I think that if we justify the Iraq action on such foundations, we step onto a dangerous road where our own national interest is quickly suborned to one PM's religious or social conscience.

strongholdbarricades said...

Hopefully this admission will not spare Bliar from the Hague

Without the WMD there was no mandate

Man in a Shed said...

David Cameron should promise a criminal investigation to explore accusations of war crimes against the Labour cabinet if elected.

That'll liven things up.

iCowboy said...

Typical Blair - a soft interview with no prospect of tough questions where he can mould the story to his own ends.

As for why now - well the first couple of weeks haven't shown his government in a terribly good light. I'm thinking this is damage control starting early.

And I agree with Paddy Briggs and Batteredstrat above - there is no provision in international law for us to just intervene in a country when there is no immediate threat to our safety or to its inhabitants. Hussein was a terrible man, but we seem to have very good relations with a whole lot of terrible regimes around the World.

jbw said...

Well said Paddy Briggs & Batteredstrat!

I wonder how many citizens of Iraq have died since we 'liberated' the country compared to what Saddam was doing to his own people.

I'm surprised at your stance on this Iain.

Michele said...

We have no responsibility for the state of Zimbabwe. When the British left it was a vibrant and prosperous country which was not only able to feed itself but also export food. I know I lived there.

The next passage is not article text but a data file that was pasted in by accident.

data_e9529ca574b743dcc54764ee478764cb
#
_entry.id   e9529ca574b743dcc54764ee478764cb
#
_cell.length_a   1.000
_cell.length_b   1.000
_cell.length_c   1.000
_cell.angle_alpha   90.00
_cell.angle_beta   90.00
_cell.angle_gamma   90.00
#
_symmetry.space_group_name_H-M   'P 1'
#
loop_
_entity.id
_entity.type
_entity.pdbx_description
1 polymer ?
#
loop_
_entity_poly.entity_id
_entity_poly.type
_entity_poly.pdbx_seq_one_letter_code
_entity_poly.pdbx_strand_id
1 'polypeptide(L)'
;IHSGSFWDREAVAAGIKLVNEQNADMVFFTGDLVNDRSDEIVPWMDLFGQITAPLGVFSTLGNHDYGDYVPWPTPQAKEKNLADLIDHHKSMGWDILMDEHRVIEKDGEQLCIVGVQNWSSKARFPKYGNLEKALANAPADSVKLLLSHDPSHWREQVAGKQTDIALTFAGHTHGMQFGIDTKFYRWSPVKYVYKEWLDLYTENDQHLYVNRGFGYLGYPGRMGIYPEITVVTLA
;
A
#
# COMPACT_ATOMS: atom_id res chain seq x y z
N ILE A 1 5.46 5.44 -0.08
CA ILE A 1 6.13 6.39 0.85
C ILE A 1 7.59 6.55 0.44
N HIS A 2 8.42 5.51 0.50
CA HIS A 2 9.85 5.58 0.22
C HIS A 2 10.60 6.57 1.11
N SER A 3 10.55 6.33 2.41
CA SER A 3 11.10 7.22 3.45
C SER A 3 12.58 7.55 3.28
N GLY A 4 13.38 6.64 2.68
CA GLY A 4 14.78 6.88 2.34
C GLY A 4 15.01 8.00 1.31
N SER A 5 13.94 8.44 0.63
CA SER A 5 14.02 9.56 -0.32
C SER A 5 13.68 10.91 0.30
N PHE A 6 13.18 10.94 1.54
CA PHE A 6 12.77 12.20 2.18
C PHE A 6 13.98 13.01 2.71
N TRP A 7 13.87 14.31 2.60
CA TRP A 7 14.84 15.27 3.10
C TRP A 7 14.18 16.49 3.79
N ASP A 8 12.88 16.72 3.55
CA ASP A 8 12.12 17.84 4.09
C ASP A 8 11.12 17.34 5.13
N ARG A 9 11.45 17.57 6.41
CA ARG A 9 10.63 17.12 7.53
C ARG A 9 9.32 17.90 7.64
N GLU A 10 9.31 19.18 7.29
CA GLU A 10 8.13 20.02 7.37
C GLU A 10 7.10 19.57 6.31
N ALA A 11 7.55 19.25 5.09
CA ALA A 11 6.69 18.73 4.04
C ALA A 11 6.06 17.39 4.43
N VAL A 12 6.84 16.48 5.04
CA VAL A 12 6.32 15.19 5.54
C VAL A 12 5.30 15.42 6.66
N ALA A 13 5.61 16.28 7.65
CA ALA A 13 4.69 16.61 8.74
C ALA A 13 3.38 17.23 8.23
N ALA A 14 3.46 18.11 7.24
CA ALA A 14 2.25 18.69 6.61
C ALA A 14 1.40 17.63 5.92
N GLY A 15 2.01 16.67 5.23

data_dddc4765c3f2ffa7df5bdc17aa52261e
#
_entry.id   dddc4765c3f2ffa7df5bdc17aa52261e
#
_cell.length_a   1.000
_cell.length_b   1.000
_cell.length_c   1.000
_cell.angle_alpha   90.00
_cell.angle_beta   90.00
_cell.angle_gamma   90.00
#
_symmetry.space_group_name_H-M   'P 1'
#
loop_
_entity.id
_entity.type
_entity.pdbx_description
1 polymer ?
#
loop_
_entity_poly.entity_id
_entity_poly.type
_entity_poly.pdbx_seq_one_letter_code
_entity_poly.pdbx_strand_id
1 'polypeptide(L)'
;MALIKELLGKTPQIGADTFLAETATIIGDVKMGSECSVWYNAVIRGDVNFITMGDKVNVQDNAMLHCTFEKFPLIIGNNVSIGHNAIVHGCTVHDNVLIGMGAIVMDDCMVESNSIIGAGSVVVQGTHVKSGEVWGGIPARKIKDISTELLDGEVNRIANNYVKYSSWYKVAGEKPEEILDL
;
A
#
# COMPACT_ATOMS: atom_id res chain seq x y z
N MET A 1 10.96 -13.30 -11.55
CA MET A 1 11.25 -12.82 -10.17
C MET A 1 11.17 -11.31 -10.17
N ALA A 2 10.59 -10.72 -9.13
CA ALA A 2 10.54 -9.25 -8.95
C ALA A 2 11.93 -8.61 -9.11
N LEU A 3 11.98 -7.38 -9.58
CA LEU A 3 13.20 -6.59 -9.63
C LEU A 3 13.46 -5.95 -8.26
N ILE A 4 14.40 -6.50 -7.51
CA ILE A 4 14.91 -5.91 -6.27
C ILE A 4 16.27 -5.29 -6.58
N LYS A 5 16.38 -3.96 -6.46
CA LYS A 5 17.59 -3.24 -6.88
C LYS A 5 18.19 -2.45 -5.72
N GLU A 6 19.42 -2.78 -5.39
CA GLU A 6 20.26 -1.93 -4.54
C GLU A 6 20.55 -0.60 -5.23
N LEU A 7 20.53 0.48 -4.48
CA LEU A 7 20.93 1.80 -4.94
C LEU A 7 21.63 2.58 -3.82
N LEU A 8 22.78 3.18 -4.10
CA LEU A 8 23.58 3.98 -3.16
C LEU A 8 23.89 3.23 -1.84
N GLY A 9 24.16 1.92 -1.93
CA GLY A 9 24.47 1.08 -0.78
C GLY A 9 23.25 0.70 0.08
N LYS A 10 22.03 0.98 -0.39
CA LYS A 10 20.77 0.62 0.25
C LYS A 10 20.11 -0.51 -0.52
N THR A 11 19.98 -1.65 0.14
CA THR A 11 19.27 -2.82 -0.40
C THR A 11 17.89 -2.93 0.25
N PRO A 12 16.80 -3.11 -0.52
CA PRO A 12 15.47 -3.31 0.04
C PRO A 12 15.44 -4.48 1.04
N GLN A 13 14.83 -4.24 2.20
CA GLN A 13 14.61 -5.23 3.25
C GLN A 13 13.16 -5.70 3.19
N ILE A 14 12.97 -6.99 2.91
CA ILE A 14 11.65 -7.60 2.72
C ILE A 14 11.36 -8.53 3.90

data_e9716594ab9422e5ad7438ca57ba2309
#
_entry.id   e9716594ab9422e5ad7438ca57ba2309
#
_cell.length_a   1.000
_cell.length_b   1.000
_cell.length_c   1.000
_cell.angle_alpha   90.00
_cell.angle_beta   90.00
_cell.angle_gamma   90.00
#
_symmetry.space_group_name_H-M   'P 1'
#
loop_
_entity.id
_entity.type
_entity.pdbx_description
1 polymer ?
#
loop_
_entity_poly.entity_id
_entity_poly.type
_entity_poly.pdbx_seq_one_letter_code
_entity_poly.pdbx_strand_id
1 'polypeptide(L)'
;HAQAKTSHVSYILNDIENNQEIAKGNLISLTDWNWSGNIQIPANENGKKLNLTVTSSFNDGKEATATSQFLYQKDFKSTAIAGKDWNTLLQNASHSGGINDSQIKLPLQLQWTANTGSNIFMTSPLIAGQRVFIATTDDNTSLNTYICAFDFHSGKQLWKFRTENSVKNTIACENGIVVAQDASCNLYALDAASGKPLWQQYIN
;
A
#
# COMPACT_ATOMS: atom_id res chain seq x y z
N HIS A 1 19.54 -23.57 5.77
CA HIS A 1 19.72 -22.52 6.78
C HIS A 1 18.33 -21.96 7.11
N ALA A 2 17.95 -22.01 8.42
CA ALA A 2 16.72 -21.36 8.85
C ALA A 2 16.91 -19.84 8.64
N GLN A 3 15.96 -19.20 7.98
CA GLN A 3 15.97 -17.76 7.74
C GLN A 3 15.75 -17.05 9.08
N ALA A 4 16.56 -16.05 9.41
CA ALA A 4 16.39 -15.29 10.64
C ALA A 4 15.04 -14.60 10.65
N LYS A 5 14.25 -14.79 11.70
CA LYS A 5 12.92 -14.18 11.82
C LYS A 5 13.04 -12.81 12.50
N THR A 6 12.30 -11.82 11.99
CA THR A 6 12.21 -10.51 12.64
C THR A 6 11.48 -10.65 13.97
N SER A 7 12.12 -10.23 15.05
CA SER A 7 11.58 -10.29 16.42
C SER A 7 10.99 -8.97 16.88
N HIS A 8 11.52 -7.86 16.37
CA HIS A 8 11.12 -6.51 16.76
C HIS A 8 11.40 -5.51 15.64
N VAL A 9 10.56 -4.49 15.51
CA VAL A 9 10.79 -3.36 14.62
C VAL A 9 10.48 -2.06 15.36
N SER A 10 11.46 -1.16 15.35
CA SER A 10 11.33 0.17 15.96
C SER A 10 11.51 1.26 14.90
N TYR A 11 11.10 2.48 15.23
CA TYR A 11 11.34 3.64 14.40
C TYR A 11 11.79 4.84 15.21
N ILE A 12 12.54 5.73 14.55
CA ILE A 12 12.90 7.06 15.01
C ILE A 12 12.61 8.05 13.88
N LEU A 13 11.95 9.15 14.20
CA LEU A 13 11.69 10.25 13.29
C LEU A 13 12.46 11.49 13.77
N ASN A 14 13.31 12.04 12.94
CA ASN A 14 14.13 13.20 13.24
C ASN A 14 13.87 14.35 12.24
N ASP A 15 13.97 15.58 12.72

The present state of the country is due to one man and only one man - Mugabe. So stuff your 'historical responsibility' - and for heaven's sake read up on the real history of Burma, where the British were trading partners of a very supportive government.

Joe S. ex colonial officer

kasou said...

I am always surprised when reading Press and Blogs at how naive the general press is. Are you guys so stupid you didnt know B'Liar was a manipulator from day dot, that LieBour used disinformation, leaks, news manipulation and cheating to gain votes, and even now I read excuses for B'Liar and Brown.

When will you guys ever learn, give them an inch and they think they are rulers.

FireForce said...

Michele, I would say we do have some responsibility for Zimbabwe, as we made such a balls up of putting mugabe in power.
PaddyBriggs, yes international law does not let us go into a foreign power as you say, but and to me only confirms Blair as another dictator. (I always thought so)